"When people talk about home, it’s not just where we sleep at night. It’s where we have roots, and it’s where we receive unconditional acceptance and unalloyed affection, whoever we are,” remarked President Amy Gutmann to the audience during Taste of Penn Spectrum on September 24. As she continued with “Welcome home,” the crowd’s cheers set the tone for an intense and gratifying weekend.
The University’s best-attended Penn Spectrum Weekend, a three-day event celebrating diversity, equity, and access – all priority issues for Dr. Gutmann and the entire University—began on Friday, September 23 with a Diverse Women in Leadership panel and luncheon, open houses at the multiple cultural centers on campus, student-group performances, and Table Talk’s Campus Couches. The weekend brought together over 700 members of the Penn community as well as friends and allies from all backgrounds to engage on issues that relate to Black, Latinx, Native, Asian, and LGBTQ alumni and students.
With events ranging from social to intellectual, and sometimes a combination of the two, Saturday’s line-up included 15 panel discussions on timely topics and pressing issues such as the presidential election, Black Lives Matter, and behavioral health, to name just a few. That the weekend coincided with the opening of the Smithsonian National Museum of African American History and Culture in Washington, D.C. was merely coincidence. However, the two shared similar messages of celebrating diversity, and encouraging dialogue and open communication.
Now in its third iteration (occurring once every three years), the weekend-long program is relatively young and quickly gaining steam. Indeed, according to Elise Betz, Executive Director of Alumni Relations, this year’s Penn Spectrum Weekend was a success. “The feeling is that we moved the needle a little bit on the conversation about diversity and race,” she said. The Diversity Groups, almost 20 years old and part of Penn’s department of Alumni Relations, recognized a need for a dedicated conference to address topics that concern the University’s increasingly diverse population of students and alumni. Hence, Penn Spectrum Weekend was born, and continues to thrive.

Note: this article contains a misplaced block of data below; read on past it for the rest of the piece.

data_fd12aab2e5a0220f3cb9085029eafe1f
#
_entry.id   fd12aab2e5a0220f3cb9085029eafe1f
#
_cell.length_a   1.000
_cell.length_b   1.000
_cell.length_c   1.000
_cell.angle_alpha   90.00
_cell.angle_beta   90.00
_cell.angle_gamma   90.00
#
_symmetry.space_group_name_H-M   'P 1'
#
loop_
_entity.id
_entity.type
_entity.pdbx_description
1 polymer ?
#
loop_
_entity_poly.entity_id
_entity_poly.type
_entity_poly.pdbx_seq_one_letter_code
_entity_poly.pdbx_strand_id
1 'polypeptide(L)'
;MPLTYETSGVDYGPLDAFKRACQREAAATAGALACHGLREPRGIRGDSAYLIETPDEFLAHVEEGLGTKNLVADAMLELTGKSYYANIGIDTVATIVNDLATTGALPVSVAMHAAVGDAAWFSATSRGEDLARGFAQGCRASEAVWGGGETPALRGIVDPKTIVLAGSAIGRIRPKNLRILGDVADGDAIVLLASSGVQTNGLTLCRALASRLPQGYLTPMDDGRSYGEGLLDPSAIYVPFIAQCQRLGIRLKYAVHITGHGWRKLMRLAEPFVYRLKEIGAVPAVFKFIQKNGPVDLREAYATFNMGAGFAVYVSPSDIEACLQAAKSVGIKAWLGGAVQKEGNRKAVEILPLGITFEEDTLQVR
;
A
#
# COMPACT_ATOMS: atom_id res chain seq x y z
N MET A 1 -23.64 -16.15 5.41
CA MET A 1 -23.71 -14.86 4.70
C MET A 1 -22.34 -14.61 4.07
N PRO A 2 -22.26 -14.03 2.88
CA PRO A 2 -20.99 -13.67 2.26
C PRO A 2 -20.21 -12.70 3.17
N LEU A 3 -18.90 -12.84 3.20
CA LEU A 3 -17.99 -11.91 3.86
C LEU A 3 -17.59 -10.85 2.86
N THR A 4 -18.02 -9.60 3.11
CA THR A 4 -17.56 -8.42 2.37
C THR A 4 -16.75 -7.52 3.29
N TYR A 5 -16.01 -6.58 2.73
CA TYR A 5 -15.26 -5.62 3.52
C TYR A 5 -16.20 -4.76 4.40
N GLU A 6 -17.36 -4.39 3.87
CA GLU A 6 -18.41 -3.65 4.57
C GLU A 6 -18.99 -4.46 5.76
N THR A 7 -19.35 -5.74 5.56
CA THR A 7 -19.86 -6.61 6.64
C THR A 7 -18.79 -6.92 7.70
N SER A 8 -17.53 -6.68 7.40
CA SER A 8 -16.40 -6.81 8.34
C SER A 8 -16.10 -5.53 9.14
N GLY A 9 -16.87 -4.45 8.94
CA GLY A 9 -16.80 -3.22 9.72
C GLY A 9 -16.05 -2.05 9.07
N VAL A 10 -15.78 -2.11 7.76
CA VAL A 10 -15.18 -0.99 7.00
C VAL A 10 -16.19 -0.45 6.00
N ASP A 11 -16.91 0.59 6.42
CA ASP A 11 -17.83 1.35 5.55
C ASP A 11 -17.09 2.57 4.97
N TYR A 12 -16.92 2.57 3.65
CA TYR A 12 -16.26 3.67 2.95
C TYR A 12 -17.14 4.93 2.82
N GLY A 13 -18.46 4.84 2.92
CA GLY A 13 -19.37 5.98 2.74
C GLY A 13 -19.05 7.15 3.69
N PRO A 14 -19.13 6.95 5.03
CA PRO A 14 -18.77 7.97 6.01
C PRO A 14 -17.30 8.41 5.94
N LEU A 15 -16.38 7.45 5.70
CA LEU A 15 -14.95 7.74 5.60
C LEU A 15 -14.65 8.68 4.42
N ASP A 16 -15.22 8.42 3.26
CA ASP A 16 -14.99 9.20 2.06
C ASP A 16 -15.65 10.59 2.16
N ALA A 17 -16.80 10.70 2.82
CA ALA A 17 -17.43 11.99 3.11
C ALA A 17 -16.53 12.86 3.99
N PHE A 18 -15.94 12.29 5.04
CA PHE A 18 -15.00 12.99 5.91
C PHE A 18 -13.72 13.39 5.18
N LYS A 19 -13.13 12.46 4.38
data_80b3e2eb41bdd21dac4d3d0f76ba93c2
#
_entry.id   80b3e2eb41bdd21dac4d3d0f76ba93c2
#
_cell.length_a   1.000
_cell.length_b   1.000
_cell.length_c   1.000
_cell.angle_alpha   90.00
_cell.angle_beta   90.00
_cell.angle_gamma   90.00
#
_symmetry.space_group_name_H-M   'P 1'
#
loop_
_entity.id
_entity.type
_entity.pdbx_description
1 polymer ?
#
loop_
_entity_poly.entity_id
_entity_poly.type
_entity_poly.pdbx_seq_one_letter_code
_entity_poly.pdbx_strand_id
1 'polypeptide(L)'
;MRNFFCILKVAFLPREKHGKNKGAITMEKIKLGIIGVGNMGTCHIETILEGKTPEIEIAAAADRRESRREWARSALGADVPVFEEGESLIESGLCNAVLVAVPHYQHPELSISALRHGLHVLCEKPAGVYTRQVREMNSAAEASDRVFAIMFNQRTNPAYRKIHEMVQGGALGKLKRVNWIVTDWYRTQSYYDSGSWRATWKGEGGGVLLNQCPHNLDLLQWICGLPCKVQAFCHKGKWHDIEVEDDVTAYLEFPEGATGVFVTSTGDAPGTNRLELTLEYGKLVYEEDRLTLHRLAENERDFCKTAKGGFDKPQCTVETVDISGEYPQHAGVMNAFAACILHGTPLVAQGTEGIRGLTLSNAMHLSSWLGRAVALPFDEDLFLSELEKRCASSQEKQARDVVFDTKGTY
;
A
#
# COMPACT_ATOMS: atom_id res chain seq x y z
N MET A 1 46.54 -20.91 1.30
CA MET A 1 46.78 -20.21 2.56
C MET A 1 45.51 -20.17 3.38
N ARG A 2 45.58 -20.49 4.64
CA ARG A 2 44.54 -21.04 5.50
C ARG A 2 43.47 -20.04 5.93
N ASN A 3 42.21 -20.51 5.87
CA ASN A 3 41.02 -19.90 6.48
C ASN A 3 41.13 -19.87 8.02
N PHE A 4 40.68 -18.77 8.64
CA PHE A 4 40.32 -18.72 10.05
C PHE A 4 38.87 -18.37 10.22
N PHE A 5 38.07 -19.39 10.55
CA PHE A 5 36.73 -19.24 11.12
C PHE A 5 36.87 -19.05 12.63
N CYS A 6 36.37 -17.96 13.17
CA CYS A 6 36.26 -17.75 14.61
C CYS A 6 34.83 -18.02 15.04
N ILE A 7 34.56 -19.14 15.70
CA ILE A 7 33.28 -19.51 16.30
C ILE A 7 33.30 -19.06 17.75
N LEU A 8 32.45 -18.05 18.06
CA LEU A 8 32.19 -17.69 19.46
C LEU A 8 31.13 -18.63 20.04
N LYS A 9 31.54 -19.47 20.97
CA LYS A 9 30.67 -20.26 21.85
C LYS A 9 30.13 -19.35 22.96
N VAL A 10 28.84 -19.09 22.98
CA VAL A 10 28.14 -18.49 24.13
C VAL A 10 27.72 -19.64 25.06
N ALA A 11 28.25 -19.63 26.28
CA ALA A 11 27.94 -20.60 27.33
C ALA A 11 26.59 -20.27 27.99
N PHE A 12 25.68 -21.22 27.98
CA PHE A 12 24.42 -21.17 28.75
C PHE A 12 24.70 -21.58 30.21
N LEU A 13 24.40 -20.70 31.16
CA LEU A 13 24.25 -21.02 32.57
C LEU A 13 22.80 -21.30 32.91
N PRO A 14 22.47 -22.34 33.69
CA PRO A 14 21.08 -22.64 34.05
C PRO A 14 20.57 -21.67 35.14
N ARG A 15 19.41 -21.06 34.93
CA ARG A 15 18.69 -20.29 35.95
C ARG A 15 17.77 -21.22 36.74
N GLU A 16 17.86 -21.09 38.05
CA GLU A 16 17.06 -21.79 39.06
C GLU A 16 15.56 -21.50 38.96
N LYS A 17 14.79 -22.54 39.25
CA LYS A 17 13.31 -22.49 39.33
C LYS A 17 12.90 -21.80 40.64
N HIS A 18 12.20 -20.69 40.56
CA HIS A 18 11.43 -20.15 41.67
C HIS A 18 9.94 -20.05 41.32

The weekend wrapped up on Sunday, September 25 with optional gallery visits to the Penn Museum and the Institute of Contemporary Art. And finally, a farewell brunch, in honor of Ms. Cora Ingrum, Director of Multicultural Programs in the School of Engineering and Applied Science to celebrate her 55 years of service at Penn and her long-time commitment to underrepresented minority students and faculty. A fitting send-off, both for Ms. Ingrum and the Penn community she faithfully served.